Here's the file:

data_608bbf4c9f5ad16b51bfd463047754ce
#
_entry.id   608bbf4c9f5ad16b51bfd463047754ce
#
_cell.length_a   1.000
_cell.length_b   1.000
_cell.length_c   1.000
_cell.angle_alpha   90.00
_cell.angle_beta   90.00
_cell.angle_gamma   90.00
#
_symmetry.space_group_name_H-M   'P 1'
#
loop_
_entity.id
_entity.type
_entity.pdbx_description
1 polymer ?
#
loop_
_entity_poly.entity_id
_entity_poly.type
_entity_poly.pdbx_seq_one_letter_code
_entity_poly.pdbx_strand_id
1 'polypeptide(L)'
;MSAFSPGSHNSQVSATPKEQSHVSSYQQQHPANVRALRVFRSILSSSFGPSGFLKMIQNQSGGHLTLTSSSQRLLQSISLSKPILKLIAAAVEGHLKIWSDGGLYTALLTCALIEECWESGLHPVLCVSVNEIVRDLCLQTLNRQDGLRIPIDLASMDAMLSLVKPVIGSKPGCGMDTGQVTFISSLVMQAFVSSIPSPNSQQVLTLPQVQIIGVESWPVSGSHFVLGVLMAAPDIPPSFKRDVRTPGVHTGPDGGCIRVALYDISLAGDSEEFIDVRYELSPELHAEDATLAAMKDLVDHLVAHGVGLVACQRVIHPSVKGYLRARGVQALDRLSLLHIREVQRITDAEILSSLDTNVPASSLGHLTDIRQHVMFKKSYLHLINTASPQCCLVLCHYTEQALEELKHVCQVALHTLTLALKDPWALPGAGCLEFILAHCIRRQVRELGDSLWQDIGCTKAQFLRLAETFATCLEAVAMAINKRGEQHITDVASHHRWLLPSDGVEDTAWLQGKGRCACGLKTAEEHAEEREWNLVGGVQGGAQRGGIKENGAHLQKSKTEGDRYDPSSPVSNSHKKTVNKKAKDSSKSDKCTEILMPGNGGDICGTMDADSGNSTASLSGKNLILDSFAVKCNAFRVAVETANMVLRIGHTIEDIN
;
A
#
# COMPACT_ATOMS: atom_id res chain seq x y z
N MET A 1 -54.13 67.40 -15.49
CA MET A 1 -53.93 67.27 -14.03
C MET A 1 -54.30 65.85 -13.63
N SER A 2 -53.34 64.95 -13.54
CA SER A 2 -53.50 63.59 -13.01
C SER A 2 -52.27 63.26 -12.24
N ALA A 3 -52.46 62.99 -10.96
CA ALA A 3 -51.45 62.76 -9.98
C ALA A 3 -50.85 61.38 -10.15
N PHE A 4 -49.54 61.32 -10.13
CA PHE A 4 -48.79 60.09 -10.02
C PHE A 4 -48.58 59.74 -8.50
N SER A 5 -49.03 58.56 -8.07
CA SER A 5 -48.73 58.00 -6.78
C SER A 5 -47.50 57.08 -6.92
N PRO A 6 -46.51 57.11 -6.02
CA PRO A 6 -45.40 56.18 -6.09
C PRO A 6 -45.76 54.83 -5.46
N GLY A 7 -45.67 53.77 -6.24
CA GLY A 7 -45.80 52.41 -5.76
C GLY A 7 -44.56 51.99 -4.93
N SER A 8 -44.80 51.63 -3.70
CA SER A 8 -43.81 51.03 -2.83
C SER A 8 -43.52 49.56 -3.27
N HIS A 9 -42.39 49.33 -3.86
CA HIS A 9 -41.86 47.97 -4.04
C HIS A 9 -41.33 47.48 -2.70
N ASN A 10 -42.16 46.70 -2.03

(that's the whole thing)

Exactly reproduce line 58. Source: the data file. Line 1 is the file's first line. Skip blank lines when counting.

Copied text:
N ASN A 10 -42.16 46.70 -2.03